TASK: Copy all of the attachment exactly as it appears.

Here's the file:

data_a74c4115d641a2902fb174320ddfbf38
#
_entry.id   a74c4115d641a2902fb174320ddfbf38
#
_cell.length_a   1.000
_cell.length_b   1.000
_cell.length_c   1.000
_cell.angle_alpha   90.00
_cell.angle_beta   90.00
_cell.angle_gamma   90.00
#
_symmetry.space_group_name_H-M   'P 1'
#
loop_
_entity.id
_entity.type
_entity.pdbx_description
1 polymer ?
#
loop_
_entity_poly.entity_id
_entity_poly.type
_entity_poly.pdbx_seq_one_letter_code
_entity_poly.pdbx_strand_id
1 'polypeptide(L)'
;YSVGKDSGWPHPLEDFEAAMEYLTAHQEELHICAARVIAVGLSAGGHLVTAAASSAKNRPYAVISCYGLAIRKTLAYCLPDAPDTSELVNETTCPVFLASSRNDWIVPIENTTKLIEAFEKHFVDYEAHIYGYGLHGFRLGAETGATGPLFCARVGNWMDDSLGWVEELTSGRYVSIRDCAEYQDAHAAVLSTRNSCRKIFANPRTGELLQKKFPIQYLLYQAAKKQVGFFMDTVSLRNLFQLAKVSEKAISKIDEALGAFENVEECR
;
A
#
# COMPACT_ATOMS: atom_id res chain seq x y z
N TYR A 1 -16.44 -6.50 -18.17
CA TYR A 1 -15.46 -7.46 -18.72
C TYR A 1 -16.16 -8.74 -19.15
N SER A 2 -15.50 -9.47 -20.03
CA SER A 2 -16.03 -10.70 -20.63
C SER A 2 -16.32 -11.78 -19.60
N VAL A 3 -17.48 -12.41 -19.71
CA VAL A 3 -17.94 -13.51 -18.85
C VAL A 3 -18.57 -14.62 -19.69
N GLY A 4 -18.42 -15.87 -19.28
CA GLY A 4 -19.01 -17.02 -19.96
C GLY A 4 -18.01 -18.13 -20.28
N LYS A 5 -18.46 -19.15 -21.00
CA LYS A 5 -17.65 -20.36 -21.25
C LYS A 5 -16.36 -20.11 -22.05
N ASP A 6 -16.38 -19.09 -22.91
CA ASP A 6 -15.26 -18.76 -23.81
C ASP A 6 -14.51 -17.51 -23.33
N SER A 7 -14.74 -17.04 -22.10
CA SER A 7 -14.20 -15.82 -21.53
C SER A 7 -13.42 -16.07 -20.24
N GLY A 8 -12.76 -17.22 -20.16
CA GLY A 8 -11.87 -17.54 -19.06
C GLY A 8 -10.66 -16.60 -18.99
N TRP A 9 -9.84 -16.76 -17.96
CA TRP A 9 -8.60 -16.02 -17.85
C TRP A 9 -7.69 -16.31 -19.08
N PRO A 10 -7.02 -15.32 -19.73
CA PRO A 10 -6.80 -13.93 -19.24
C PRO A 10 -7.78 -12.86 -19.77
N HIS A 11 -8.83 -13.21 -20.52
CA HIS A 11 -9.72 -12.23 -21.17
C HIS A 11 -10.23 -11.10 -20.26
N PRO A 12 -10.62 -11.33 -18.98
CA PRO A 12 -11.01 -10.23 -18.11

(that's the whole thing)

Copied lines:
data_a74c4115d641a2902fb174320ddfbf38
#
_entry.id   a74c4115d641a2902fb174320ddfbf38
#
_cell.length_a   1.000
_cell.length_b   1.000
_cell.length_c   1.000
_cell.angle_alpha   90.00
_cell.angle_beta   90.00
_cell.angle_gamma   90.00
#
_symmetry.space_group_name_H-M   'P 1'
#
loop_
_entity.id
_entity.type
_entity.pdbx_description
1 polymer ?
#
loop_
_entity_poly.entity_id
_entity_poly.type
_entity_poly.pdbx_seq_one_letter_code
_entity_poly.pdbx_strand_id
1 'polypeptide(L)'
;YSVGKDSGWPHPLEDFEAAMEYLTAHQEELHICAARVIAVGLSAGGHLVTAAASSAKNRPYAVISCYGLAIRKTLAYCLPDAPDTSELVNETTCPVFLASSRNDWIVPIENTTKLIEAFEKHFVDYEAHIYGYGLHGFRLGAETGATGPLFCARVGNWMDDSLGWVEELTSGRYVSIRDCAEYQDAHAAVLSTRNSCRKIFANPRTGELLQKKFPIQYLLYQAAKKQVGFFMDTVSLRNLFQLAKVSEKAISKIDEALGAFENVEECR
;
A
#
# COMPACT_ATOMS: atom_id res chain seq x y z
N TYR A 1 -16.44 -6.50 -18.17
CA TYR A 1 -15.46 -7.46 -18.72
C TYR A 1 -16.16 -8.74 -19.15
N SER A 2 -15.50 -9.47 -20.03
CA SER A 2 -16.03 -10.70 -20.63
C SER A 2 -16.32 -11.78 -19.60
N VAL A 3 -17.48 -12.41 -19.71
CA VAL A 3 -17.94 -13.51 -18.85
C VAL A 3 -18.57 -14.62 -19.69
N GLY A 4 -18.42 -15.87 -19.28
CA GLY A 4 -19.01 -17.02 -19.96
C GLY A 4 -18.01 -18.13 -20.28
N LYS A 5 -18.46 -19.15 -21.00
CA LYS A 5 -17.65 -20.36 -21.25
C LYS A 5 -16.36 -20.11 -22.05
N ASP A 6 -16.38 -19.09 -22.91
CA ASP A 6 -15.26 -18.76 -23.81
C ASP A 6 -14.51 -17.51 -23.33
N SER A 7 -14.74 -17.04 -22.10
CA SER A 7 -14.20 -15.82 -21.53
C SER A 7 -13.42 -16.07 -20.24
N GLY A 8 -12.76 -17.22 -20.16
CA GLY A 8 -11.87 -17.54 -19.06
C GLY A 8 -10.66 -16.60 -18.99
N TRP A 9 -9.84 -16.76 -17.96
CA TRP A 9 -8.60 -16.02 -17.85
C TRP A 9 -7.69 -16.31 -19.08
N PRO A 10 -7.02 -15.32 -19.73
CA PRO A 10 -6.80 -13.93 -19.24
C PRO A 10 -7.78 -12.86 -19.77
N HIS A 11 -8.83 -13.21 -20.52
CA HIS A 11 -9.72 -12.23 -21.17
C HIS A 11 -10.23 -11.10 -20.26
N PRO A 12 -10.62 -11.33 -18.98
CA PRO A 12 -11.01 -10.23 -18.11